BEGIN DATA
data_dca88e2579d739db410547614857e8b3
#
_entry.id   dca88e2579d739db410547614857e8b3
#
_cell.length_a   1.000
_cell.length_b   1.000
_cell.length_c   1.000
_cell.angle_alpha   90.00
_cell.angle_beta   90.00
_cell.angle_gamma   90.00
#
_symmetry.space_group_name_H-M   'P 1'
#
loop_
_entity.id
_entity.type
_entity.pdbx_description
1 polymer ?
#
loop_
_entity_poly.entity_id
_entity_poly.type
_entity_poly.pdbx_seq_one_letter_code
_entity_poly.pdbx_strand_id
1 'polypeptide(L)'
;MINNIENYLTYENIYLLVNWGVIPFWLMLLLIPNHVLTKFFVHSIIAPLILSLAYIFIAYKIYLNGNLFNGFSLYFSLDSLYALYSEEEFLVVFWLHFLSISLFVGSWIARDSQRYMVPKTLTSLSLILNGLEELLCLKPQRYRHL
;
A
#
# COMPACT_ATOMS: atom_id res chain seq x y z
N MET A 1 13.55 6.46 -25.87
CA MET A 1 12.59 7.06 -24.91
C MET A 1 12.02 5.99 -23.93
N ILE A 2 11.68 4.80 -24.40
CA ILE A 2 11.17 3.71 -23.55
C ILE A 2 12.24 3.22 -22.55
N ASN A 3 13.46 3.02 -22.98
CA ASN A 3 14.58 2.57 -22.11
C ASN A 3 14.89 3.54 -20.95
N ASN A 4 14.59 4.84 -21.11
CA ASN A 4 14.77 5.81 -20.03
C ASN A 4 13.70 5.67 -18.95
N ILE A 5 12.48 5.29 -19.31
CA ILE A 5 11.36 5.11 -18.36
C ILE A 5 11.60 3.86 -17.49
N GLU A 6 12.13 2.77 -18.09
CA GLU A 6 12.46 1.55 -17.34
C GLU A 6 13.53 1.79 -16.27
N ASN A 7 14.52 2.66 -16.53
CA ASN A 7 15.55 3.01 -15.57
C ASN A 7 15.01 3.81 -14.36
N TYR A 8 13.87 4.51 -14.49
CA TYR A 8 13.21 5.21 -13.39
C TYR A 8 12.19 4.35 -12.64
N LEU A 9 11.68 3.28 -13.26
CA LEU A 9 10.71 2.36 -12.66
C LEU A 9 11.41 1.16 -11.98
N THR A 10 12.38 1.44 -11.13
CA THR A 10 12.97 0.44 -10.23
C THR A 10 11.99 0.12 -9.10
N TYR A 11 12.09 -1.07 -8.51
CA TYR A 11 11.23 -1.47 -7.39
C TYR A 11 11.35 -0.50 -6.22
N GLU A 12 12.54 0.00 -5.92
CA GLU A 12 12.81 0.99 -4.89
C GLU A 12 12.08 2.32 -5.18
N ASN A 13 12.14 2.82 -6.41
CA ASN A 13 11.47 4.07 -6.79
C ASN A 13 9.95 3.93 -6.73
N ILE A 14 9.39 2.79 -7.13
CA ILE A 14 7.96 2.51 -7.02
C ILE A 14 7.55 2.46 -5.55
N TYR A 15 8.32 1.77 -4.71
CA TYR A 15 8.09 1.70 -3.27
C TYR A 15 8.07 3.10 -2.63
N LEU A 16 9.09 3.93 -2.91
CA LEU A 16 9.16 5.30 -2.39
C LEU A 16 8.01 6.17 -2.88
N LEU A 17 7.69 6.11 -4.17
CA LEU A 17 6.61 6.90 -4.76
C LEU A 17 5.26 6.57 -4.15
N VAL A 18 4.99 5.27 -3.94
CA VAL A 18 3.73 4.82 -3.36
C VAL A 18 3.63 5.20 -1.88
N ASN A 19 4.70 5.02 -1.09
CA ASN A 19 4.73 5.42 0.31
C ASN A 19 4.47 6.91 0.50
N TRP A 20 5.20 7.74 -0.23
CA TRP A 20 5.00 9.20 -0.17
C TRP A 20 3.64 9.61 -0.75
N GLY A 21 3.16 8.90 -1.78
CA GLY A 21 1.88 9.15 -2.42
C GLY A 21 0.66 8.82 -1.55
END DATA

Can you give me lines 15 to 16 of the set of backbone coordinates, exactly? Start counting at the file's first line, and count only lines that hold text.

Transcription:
_entity.id
_entity.type